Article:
similar relations, we'll simply extend the rank along d.clone with one
clone cell per cell's relation. This way has its shortcomings: When we
get cell data we must /everywhere/ check for d.clone relation and
possibly run through the rank to get the data cell. 


More simple way to represent the relations is actually given here:
headcell is in one-to-many relation with its clones, witch run down the
rank along d.clone. One more way could be using d.rel for the relation
with the first of the set, and then let rest of the set run down the
rank along d.enumerate.

|uses|-|Item A|
       |Item B|
       |Item C|

On many-to-many relations, one way is to use conventional adjacency
matrices, marking cells in table "+" if there's a relation, " " if not.
         |Cell A| |Cell B| |Cell C|
|Cell 1| |  +   |-|  +   | |  +   |
            |        |   |    |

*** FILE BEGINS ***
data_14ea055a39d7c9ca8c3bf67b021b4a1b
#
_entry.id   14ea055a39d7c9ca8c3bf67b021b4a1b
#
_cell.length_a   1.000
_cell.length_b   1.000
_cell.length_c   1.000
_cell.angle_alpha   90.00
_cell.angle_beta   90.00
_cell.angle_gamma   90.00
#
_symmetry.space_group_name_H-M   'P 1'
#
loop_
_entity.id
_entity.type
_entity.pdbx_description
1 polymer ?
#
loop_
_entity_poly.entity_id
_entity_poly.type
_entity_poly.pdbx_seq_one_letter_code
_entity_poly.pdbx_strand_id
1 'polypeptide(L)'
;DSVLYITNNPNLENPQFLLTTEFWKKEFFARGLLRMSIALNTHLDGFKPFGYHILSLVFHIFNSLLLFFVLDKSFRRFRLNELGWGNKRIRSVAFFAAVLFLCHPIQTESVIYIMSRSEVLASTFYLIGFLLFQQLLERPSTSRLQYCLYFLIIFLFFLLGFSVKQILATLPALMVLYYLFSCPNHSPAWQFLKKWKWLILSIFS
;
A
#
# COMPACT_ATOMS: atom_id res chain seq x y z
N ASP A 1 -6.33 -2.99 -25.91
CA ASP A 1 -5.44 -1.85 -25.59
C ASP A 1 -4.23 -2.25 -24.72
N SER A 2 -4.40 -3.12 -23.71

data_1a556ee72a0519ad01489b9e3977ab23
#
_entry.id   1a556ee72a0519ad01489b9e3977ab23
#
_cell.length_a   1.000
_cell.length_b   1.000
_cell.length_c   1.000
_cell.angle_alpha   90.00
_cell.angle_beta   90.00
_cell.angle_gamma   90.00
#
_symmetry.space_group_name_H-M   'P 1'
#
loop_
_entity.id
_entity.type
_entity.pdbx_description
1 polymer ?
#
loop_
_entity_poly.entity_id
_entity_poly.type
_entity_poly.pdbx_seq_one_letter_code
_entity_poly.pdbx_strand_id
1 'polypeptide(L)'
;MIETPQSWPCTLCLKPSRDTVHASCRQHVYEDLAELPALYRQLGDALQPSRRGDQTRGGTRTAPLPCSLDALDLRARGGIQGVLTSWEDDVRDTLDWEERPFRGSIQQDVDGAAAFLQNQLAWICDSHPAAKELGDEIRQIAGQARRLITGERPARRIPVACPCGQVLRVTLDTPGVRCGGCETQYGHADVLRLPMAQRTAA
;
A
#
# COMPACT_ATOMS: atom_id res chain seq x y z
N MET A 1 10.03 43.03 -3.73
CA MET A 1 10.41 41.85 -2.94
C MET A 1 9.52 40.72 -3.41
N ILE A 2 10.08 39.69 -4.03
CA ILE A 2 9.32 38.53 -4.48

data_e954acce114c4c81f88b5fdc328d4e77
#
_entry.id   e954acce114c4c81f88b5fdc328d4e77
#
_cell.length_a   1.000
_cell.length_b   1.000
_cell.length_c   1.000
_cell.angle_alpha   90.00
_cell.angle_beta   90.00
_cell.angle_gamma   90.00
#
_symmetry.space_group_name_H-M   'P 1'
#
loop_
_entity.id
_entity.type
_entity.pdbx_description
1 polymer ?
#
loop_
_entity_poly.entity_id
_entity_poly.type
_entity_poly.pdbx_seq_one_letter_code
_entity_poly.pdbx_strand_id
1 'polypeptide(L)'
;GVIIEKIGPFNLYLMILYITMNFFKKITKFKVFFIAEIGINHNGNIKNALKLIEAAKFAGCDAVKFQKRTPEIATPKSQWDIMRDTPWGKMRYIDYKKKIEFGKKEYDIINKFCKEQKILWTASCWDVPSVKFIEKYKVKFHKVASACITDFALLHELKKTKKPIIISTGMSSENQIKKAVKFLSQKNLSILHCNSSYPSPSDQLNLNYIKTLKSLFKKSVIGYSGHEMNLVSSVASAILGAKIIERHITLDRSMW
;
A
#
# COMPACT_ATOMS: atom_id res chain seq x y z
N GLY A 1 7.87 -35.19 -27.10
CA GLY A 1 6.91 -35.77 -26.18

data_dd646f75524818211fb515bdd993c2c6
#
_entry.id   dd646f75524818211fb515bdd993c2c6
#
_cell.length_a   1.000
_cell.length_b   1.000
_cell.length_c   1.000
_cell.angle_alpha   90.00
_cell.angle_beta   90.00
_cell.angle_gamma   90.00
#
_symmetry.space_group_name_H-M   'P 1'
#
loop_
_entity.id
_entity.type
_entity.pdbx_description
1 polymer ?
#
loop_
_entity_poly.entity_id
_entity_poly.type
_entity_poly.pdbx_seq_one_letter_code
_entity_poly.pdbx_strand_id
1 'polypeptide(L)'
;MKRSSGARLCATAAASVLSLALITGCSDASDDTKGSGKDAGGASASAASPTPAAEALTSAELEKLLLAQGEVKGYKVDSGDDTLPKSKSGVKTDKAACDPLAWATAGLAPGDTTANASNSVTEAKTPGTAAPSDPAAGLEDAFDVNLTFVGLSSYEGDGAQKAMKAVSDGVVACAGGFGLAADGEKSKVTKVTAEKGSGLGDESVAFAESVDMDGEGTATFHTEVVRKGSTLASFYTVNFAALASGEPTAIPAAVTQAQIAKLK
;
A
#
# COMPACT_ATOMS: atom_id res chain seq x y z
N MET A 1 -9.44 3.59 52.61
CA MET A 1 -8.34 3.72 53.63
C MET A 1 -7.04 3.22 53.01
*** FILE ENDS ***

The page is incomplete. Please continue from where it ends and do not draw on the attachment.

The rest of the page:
|Cell 2| |      |-|      |-|  +   |
            |        |        |
|Cell 3| |  +   |-|  +   |-|  +   |

This is extremely bad: we need n*m (n^2) dummy cells, we must run
through the empty cells to find the relations, there are no constraints
for the relations.

A way better is given: use one-to-many relation to both directions.
This could look like the adjecency matrix, we just remove the " " cells
and connect their positive and negative relations. (This thanks to
local euclidity)

The point is, we must break these more complex relations back to
simpler ones, probably expressing the original relation with two
dimensions. To me this seems to be a good thing. The bad thing you've
already felt: there is more than one way to do it. Now the question is,
is there always an optimal way, so we could write it down somewhere and
let everyone learn it - or do we have to learn these different ways and
learn to decide when to use each one. (Current gZZ implementation uses
several of these.)

1.2 Reserving each dimension to one relation type

Think of "d.1" and "d.2" and "d.3". What relations do they represent?
Now, take this example:

We have a simple applitude (a structure and a way to change and see it)
for e-mail. We have the contents of a mail in one cell, and the next